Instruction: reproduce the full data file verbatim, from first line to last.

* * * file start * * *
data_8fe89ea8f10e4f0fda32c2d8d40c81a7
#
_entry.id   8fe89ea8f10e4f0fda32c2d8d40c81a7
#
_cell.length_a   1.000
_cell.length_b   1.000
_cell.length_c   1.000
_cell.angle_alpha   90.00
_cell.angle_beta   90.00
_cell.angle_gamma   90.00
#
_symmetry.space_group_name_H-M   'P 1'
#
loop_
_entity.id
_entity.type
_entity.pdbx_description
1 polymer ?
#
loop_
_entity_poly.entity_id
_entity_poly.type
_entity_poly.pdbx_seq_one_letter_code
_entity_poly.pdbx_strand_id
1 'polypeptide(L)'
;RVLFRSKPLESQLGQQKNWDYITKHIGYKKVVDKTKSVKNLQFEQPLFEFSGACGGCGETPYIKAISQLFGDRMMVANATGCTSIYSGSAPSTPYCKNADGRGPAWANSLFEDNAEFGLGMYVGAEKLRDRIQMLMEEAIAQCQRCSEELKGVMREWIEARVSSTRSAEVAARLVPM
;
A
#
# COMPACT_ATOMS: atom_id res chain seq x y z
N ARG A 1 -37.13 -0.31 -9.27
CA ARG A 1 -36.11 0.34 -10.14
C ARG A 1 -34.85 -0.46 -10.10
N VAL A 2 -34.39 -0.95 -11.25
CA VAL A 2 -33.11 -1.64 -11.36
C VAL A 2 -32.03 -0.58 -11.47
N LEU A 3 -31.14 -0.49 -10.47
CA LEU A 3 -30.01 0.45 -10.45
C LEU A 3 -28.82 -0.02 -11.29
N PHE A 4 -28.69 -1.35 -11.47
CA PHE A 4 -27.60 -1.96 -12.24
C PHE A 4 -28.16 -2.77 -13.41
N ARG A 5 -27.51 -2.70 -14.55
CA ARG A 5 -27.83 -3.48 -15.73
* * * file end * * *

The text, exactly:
data_8fe89ea8f10e4f0fda32c2d8d40c81a7
#
_entry.id   8fe89ea8f10e4f0fda32c2d8d40c81a7
#
_cell.length_a   1.000
_cell.length_b   1.000
_cell.length_c   1.000
_cell.angle_alpha   90.00
_cell.angle_beta   90.00
_cell.angle_gamma   90.00
#
_symmetry.space_group_name_H-M   'P 1'
#
loop_
_entity.id
_entity.type
_entity.pdbx_description
1 polymer ?
#
loop_
_entity_poly.entity_id
_entity_poly.type
_entity_poly.pdbx_seq_one_letter_code
_entity_poly.pdbx_strand_id
1 'polypeptide(L)'
;RVLFRSKPLESQLGQQKNWDYITKHIGYKKVVDKTKSVKNLQFEQPLFEFSGACGGCGETPYIKAISQLFGDRMMVANATGCTSIYSGSAPSTPYCKNADGRGPAWANSLFEDNAEFGLGMYVGAEKLRDRIQMLMEEAIAQCQRCSEELKGVMREWIEARVSSTRSAEVAARLVPM
;
A
#
# COMPACT_ATOMS: atom_id res chain seq x y z
N ARG A 1 -37.13 -0.31 -9.27
CA ARG A 1 -36.11 0.34 -10.14
C ARG A 1 -34.85 -0.46 -10.10
N VAL A 2 -34.39 -0.95 -11.25
CA VAL A 2 -33.11 -1.64 -11.36
C VAL A 2 -32.03 -0.58 -11.47
N LEU A 3 -31.14 -0.49 -10.47
CA LEU A 3 -30.01 0.45 -10.45
C LEU A 3 -28.82 -0.02 -11.29
N PHE A 4 -28.69 -1.35 -11.47
CA PHE A 4 -27.60 -1.96 -12.24
C PHE A 4 -28.16 -2.77 -13.41
N ARG A 5 -27.51 -2.70 -14.55
CA ARG A 5 -27.83 -3.48 -15.73